Consumers still fail to secure mobile data


People take care to protect data but forget to get basics right on mobiles and PCs

While most respondents have good security practices when going online from mobile devices and computers, they still engage in high risk behaviours that could enable hackers to breach their data, shows a new study.

The research, from Varonis, provider data governance software, stated that mobile security is high on users agenda, with more than three out of four (77%) password protecting their phone and almost half (47%) even using two-factor authentication for their personal email and online services.

Unfortunately, Varonis also found that there are some troubling bad habits. While respondents are dutifully password protecting their phones, 61% of those questioned always or frequently use the same password across multiple websites or applications putting personal information across their accounts in danger.

Two thirds of respondents (67%) admit to or suspect having sent unencrypted personal information to a business in an email.

The study revealed that 91% of respondents assume businesses protect their personal data and online identities despite reported data breaches for 93% of large organisations and 87% of small businesses in 2013.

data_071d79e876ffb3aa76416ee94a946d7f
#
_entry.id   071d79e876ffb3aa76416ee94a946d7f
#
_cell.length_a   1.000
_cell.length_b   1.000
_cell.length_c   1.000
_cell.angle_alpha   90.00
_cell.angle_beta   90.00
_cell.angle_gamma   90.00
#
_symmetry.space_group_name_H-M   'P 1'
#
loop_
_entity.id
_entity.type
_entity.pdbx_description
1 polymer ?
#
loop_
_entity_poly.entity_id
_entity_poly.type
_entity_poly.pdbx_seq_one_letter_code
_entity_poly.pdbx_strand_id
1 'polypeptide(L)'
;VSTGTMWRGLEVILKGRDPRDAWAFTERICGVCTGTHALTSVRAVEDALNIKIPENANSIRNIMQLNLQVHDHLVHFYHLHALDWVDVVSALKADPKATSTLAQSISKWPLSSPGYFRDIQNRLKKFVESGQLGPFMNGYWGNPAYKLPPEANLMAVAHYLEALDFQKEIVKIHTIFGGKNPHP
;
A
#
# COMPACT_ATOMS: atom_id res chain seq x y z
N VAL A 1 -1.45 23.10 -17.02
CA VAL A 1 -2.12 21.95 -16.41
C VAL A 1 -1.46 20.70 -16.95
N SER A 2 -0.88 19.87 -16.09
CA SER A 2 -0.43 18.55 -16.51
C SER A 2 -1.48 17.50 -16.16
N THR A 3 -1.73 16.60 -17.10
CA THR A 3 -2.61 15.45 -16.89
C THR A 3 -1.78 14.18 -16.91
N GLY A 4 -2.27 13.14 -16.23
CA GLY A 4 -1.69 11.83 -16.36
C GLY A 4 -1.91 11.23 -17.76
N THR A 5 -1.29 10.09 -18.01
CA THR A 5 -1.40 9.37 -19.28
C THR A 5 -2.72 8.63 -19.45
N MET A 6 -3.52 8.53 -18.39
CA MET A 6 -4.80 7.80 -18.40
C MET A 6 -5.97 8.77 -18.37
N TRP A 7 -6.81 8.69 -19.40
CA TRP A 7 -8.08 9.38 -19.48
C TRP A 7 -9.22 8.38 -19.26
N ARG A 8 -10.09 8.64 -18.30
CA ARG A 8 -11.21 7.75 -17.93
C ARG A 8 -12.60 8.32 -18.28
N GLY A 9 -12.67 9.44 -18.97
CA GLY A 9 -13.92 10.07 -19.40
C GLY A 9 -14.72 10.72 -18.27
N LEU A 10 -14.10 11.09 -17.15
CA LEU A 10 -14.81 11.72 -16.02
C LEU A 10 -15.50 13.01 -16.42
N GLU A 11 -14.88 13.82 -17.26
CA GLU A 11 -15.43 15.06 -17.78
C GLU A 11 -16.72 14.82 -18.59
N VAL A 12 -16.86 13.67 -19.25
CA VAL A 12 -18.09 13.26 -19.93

Overall, the study shows that data security is highly valued, with 97% more willing to do business with a company that protects data and more than half (54%) would pay a premium if they feel a company is protecting their data.

The respondents exhibited several online security habits that would score fairly high on any security report card. The study found that 71% look at the fine print of the end user license agreements and terms of service.

David Gibson, vice president at Varonis, explained: 'It is encouraging that people are seeking out companies that are better at securing their data. However, the vast number of breaches occurring on an almost daily basis indicates that businesses, just like individuals, are still struggling to get the basics right in securing their data.'


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